Thushan said the top way to prevent rampant drug use and sales is to ban backpacks, bags and anything that can be used to conceal drugs. He also said he supports full pat downs and drug-sniffing dogs placed around the facility. While that might deter individuals from bringing drugs into the club, it won’t stop individuals who ingest drugs before they pass through security.

“You can’t stop all of it; there’s no silver bullet,” he said.

As for rapid overcrowding and reports of people jumping fences and pushing through to the floor level, Rajapaksa said it’s generally a bad idea to have different ticket pricing levels separating the floor and the reserved seating, especially at dance events. Many fans see a bustling dance floor and want to take part, instead of dancing in their seats.

One Los Angeles event that was closed down because fans were jumping into the lower seating level was the Hard Halloween Fest at the Forum in Inglewood, Calif., in October 2009. The next Hard event is scheduled for late summer at the LA State Historic Park.

“I’ve had multiple meetings at City Hall, our plan is the exact same plan as before Electric Daisy,” said promoter Gary Richards. This year’s concert will be held on a 36-acre swath of land “with plenty of room to spread out. We want to develop this site for festivals over the next five to 10 years.”

Richards said he worries about drug use at his events and said the rave culture of the 1990s certainly encouraged fans to use ecstasy, LSD and other psychedelics as a way to enhance the live music experience.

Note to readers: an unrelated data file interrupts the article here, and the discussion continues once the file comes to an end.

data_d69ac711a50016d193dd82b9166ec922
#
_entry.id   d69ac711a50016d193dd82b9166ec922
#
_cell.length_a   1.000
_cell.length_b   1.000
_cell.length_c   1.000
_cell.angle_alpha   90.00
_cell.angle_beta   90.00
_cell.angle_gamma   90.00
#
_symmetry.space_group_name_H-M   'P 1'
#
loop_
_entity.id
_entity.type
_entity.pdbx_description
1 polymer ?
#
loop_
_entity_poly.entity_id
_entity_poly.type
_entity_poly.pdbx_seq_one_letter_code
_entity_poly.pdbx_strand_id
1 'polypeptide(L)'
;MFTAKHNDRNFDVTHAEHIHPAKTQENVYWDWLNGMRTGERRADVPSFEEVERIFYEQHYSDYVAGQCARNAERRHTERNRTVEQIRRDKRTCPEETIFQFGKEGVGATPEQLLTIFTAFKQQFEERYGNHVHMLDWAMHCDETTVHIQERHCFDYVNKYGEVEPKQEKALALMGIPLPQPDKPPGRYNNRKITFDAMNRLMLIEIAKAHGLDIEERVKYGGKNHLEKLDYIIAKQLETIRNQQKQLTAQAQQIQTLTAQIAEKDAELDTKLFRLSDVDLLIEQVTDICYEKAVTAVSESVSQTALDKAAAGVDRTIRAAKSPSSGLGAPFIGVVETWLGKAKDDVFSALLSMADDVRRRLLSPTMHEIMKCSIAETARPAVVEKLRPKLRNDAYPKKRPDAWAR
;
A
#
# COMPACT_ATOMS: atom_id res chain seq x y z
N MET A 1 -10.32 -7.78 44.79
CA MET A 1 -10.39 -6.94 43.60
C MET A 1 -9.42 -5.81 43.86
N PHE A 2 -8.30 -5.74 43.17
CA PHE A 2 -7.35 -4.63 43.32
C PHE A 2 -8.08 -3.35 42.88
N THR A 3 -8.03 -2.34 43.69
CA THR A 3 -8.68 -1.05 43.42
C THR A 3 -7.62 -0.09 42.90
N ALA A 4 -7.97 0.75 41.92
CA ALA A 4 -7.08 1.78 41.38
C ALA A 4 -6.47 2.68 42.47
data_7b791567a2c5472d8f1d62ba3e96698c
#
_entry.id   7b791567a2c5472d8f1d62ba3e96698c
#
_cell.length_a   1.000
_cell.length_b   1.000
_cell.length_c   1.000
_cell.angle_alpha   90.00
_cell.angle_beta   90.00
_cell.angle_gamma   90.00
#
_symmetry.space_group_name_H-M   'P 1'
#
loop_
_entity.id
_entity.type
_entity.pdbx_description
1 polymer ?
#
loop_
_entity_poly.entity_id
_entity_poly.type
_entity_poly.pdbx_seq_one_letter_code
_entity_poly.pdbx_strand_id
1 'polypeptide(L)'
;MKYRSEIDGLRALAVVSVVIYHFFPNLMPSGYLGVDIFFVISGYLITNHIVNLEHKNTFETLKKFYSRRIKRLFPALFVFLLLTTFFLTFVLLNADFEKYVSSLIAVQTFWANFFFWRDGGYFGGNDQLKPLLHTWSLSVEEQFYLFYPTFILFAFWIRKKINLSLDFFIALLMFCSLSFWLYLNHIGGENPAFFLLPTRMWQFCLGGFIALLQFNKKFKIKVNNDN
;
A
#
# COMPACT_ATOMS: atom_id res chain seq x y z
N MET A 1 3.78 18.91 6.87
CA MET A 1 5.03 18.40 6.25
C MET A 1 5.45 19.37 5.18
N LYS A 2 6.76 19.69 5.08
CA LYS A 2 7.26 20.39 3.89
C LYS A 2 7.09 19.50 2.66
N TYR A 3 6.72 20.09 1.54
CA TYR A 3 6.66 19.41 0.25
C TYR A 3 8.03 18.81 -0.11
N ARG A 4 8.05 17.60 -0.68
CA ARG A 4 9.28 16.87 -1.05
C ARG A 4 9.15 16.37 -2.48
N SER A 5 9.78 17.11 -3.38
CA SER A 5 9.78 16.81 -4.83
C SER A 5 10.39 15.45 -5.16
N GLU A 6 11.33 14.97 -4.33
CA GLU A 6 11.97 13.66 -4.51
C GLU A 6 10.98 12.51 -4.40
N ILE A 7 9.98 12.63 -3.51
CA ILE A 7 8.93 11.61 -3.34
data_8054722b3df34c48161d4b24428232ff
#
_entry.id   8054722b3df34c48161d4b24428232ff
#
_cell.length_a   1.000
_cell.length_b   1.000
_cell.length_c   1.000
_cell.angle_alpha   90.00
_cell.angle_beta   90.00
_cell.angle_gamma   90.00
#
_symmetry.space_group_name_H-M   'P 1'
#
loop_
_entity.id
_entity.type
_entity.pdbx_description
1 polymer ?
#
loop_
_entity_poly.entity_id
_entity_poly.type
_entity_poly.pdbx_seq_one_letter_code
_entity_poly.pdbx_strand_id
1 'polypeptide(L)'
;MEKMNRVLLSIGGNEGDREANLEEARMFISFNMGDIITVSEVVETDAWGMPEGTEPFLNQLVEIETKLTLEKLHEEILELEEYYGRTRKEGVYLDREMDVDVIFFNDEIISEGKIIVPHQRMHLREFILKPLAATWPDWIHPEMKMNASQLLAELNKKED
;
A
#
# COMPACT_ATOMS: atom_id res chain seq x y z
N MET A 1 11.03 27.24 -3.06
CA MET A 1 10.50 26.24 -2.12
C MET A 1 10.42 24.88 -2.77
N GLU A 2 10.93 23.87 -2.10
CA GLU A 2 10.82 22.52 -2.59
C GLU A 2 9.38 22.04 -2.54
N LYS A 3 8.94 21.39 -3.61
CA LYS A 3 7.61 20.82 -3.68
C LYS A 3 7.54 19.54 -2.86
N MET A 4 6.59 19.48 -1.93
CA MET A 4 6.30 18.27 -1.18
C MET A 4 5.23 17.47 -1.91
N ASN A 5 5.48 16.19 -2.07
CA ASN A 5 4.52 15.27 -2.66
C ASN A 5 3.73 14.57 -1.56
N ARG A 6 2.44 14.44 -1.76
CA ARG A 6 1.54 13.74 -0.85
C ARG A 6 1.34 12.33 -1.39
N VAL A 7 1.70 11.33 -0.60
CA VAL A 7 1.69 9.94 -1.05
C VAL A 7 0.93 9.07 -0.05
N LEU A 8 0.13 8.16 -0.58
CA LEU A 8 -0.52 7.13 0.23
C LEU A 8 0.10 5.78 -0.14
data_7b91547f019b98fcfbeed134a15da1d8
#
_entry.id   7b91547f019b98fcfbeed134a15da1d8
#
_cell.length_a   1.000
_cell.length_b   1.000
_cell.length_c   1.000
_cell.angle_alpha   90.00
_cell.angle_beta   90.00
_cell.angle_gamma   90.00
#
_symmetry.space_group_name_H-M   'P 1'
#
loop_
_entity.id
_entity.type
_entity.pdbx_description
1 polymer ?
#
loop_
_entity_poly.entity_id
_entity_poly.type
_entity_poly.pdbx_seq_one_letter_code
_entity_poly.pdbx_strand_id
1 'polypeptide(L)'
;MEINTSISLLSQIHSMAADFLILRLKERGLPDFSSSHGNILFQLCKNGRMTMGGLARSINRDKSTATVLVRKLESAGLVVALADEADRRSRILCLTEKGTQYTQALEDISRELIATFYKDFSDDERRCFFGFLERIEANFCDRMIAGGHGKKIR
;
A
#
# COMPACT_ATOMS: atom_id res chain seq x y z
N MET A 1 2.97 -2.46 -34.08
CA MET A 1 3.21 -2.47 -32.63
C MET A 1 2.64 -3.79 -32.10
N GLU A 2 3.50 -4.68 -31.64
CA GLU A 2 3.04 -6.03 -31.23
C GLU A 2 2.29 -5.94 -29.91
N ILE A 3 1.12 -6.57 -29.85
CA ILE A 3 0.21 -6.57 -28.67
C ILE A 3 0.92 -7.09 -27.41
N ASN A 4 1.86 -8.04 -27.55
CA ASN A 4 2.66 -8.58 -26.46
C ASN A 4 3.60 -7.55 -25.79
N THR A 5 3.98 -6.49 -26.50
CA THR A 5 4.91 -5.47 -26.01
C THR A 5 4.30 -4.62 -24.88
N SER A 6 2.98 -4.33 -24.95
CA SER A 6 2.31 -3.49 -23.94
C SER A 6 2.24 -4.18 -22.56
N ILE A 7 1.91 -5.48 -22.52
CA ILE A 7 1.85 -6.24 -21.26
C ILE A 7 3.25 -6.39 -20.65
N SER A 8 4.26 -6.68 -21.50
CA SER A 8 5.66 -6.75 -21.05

“I’m just trying to tell the kids you don’t have to be high to enjoy the music. I hope that’s not what it’s all about,” Richards said.

Age limits are also a concern for rave organizers. The girl who died at EDC was 15 years old, although organizers put a 16-and-older age restriction on tickets.

“Right now we follow the example of the city’s largest promoters and make most of our events all ages, except when the events are held in bars and nightclubs,” said Richards. “We’ve already sold thousands of tickets to this year’s Hard concerts, but we’ll consider an age restriction at future events.”

As for promoter Insomniac, it’s unclear what the future holds. The group is set to hold the Electric Daisy Carnival at Sixto Escobar Stadium in San Juan, Puerto Rico, on Aug. 28. Two past events, a June 19 rave at the Texas State Fairgrounds in Dallas and a June 12 rave at the Arapahoe County Fairgrounds in Aurora, Colo., wrapped with no serious injuries. The Love Fest, an electronic dance party at the Coliseum set for late August, is still set to go. – Dave Brooks

Interviewed for this article: Jesse Fleming, (310) 621-0761; Gary Richards, Thushan Rajapaksa, (714) 465-7448; Jon Lee, (213) 765-6357


One Response to “Drug Overdose Prompts Moratorium on L.A. Raves”


  1. Drug Overdose Prompts Moratorium on L.A. Raves « Venues Today – EVENTSYNTH.NET - July 9, 2010

    […] Visit link: Drug Overdose Prompts Moratorium on L.A. Raves « Venues Today […]